User-Centered vs Activity-Centered Design: A Follow Up to “User-Centered EHR Design Considered Harmful”

About six months ago I wrote User-Centered EHR Design Considered Harmful (Try Process-Centered Instead). Healthcare Scene’s EMR and EHR blog gave it a mention and it rocketed around the Twittersphere for a couple days.

I recently stumbled on this presentation about Activity-Centred Design (British spelling). I thought several of its slides (adapted) would make a nice table about benefits versus drawbacks of user-centered versus activity-centered approaches to design.

Benefits Drawbacks
User-Centered Improved usability

Fewer errors during usage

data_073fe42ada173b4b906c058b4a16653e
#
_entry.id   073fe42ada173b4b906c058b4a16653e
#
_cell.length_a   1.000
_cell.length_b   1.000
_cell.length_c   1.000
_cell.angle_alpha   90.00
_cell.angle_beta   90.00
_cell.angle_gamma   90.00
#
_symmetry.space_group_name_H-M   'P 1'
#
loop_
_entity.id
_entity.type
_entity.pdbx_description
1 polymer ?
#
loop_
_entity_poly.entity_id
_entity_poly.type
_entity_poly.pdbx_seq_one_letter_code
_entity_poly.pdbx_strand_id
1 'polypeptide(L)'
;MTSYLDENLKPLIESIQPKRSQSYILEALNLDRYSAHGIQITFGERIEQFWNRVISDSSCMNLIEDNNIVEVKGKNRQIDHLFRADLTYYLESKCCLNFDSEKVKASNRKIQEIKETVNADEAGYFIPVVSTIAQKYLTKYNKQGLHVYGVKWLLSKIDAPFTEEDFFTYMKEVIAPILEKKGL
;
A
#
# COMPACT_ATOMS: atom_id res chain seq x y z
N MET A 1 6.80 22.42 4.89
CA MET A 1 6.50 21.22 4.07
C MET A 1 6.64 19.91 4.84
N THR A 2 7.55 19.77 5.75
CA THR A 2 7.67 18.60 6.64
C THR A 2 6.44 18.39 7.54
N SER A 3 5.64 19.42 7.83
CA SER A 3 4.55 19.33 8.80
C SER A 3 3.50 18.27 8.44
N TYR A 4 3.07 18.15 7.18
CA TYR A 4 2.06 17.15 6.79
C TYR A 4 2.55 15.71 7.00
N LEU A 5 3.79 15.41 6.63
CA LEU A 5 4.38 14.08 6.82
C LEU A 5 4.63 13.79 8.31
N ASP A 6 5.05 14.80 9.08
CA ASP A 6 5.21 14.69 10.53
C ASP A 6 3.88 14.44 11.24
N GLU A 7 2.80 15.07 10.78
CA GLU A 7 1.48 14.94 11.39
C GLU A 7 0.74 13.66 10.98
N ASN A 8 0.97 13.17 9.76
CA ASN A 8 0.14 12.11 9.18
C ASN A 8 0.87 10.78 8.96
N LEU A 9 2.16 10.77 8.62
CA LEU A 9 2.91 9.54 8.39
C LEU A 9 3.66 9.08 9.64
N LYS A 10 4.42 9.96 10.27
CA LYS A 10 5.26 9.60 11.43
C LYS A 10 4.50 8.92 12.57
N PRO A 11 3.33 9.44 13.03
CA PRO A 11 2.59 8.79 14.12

Faster learning times

Humanises software processes

Minimises guesswork

Understands user’s cognitive style

Reduces user mistakes and improves recovery

Focuses on the user

Improvements for one group of users can be detrimental to another

Users are moving targets 

Users don’t always know what they want

Research is expensive, unreliable, time consuming

Tries to fix human mistakes rather than focussing on users accomplishing a task

Activity-Centered Users can adapt better than the technologies

Active observation vs passive observation

Internal data: Statistics, heat-maps, eye-tracking

Learn about user behaviour, rather than the user

Activity has purpose. User has behaviour. Purpose is more predictable than behaviour

UI evolves over time to facilitate user activity

Uses analytic and cognitve data from users

Solves problems instead of user mistakes

[I'm sure there are disadvantages to activity-centered design, but none were listed in this presentation]

Food for thought!

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